Much like the way the horror films of the 80's and 90's eventually spawned
self-conscious parody, Universal's astonishing collection of horror masterpieces in
the 30's (Dracula, The Invisible Man, the Frankenstein
inevitably lead to their producing films like Abbott and Costello Meet the
Mummy (1955). In fact, Abbott and Costello
Meet... is practically a genre in and of itself; In addition to the Mummy, they met
the Keystone Kops, Boris Karloff, the Invisible Man, and others. Abbott and
Costello Meet the Mummy is one of the last of these films and the formula had
grown a little stale, with some jokes allowed to run a little too long. Still, there is an
innocence in the Abbott and Costello style that will always be charming. When a fast
talking broad hands the fellas a card with her address and phone number, their
stammering embarrassment is truly funny.
The film itself is a slight tale of misunderstandings and wrongful accusations. The
boys find themselves in hot water after foolishly setting themselves up for a murder
rap while trying to locate a cursed Mummy. Characters of vague ethnicity plot
against the unwitting heroes and hilarity, as they say, ensues. There is nothing
sophisticated about the humor here, mostly broad jokes aimed at the
popcorn-throwing matinee rascals of the 50's. Still, it's harmless fun that can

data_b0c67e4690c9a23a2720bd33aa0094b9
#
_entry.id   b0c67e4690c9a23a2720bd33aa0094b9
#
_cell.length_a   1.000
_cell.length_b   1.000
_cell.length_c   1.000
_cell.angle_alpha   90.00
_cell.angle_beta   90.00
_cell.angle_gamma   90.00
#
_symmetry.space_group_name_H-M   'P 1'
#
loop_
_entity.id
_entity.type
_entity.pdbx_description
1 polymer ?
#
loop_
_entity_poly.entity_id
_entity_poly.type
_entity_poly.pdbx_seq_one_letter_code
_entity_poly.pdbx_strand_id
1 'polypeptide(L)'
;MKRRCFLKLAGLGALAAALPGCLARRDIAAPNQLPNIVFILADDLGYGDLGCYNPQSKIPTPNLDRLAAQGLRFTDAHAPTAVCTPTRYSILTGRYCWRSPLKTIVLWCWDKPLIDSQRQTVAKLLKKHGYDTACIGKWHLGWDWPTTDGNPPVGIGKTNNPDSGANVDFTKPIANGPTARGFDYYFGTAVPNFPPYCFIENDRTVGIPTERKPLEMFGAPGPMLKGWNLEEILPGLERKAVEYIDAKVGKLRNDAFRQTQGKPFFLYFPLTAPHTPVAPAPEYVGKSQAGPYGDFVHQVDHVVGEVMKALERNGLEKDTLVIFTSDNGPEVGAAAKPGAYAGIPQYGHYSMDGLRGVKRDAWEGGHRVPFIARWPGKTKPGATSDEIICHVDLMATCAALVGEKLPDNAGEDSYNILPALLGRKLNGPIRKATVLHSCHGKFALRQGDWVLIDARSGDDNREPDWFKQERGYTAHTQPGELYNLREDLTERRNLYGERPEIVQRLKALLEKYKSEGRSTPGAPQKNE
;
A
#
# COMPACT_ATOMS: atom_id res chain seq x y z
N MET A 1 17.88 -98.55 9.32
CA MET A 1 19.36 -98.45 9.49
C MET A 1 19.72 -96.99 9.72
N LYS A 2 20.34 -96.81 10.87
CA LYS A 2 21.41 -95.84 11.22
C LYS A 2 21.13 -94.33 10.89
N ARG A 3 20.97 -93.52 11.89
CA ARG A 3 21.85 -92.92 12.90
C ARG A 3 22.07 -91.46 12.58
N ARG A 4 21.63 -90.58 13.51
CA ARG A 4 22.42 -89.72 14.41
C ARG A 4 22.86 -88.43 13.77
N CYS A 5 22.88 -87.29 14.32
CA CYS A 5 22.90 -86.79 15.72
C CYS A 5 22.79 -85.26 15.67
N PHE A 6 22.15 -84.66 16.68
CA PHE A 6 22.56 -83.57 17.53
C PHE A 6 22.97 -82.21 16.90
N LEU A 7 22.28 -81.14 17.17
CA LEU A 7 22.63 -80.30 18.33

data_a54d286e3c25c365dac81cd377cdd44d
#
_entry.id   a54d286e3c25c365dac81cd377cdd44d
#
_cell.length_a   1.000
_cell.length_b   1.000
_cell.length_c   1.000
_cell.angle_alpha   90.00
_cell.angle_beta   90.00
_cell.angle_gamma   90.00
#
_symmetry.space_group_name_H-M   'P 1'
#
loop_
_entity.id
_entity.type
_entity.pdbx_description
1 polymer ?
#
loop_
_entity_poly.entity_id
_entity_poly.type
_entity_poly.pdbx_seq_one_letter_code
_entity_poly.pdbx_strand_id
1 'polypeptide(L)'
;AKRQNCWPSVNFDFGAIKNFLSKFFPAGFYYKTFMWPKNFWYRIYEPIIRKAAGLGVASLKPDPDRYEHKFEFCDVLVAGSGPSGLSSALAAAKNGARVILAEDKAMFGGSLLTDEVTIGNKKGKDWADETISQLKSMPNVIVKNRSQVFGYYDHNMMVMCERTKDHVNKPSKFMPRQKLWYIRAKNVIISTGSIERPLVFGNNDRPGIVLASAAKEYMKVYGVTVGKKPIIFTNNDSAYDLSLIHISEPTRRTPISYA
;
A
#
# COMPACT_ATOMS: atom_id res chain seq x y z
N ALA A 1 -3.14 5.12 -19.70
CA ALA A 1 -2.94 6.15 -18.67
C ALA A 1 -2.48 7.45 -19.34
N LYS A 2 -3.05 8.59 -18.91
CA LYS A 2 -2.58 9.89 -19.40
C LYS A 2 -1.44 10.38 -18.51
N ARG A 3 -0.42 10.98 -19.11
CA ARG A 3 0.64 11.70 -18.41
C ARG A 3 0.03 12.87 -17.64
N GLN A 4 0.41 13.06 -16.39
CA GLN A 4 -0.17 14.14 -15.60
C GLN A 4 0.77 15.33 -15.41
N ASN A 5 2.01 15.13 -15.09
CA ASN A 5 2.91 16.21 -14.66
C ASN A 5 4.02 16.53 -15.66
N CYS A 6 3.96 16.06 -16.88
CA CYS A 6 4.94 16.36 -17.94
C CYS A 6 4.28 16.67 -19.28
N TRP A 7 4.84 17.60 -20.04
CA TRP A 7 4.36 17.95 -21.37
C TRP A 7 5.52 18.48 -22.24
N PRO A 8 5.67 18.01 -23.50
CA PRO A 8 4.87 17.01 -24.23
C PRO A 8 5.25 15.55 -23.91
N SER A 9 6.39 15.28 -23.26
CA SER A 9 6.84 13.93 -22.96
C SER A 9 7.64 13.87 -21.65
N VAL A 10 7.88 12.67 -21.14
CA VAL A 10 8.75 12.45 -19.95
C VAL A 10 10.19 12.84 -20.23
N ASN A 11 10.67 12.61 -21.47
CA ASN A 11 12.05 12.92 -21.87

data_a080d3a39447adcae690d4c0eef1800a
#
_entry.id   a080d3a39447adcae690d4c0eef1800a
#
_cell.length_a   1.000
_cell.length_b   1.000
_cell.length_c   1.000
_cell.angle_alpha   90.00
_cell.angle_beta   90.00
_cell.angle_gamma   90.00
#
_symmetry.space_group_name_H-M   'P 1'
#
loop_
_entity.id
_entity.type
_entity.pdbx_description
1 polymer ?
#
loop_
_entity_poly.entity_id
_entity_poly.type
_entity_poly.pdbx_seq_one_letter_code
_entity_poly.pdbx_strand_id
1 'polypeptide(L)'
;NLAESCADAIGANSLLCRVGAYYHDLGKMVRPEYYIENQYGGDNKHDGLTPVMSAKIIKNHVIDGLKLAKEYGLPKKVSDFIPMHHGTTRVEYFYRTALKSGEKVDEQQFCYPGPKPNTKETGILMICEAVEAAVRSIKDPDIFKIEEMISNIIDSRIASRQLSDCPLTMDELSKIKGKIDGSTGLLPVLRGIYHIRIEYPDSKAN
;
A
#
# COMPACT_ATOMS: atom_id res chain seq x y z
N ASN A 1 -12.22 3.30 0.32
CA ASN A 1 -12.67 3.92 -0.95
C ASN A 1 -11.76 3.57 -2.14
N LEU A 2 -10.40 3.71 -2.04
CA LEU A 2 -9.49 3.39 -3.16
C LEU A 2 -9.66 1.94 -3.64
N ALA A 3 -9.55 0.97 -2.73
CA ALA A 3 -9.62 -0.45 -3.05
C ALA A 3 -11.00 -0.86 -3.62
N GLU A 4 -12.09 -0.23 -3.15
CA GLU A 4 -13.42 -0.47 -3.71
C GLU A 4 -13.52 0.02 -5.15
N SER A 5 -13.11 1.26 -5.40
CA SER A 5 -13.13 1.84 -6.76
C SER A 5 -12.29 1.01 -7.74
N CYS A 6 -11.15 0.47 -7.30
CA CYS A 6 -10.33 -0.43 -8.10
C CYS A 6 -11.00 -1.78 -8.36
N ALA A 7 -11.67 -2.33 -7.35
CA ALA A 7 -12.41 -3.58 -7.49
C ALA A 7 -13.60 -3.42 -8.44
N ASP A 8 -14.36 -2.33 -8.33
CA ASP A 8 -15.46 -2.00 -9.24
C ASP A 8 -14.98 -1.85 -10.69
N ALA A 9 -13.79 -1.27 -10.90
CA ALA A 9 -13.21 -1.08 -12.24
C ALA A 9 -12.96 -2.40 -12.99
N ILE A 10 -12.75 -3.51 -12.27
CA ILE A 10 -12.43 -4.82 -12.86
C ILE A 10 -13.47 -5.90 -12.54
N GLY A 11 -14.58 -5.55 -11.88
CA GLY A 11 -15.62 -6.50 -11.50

hopefully still be enjoyed by kids and adults.
The black and white full-screen video is actually quite beautiful. After a few early
beat-up stock shots, the film itself proves to be well preserved. Some slight damage
and dirt appears but overall it looks fine, with good contrast and sharp focus.
The audio is also surprisingly robust. The music sounds dynamic and the dialog clear
and easily understood. No subtitles are included, but the disc is close captioned.
A trailer and some text screens are included.
While not the peak of sophisticated comedy and with nothing equal to their
legendary routines, Abbott and Costello Meet the Mummy contains its share
of loony laffs. To say that it now looks dated is beside the point. The film is like a
time capsule to a style and a genre that simply no longer exists.